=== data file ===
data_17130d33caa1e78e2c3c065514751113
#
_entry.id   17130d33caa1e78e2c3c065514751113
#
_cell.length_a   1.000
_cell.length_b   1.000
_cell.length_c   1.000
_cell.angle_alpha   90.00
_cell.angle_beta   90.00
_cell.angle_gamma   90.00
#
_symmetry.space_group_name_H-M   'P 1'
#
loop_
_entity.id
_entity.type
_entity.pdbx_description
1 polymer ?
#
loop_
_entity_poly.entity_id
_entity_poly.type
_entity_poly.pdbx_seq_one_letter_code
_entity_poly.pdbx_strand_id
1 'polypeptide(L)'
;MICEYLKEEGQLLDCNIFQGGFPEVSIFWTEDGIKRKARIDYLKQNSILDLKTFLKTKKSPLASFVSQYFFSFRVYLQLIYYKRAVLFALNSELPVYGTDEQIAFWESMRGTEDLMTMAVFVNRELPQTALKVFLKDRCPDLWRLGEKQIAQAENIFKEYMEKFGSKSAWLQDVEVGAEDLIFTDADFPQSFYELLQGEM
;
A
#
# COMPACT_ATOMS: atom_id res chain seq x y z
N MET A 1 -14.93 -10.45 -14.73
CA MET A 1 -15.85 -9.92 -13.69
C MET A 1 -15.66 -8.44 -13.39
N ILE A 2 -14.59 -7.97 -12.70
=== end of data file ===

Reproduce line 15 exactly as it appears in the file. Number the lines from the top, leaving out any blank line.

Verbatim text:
_entity.id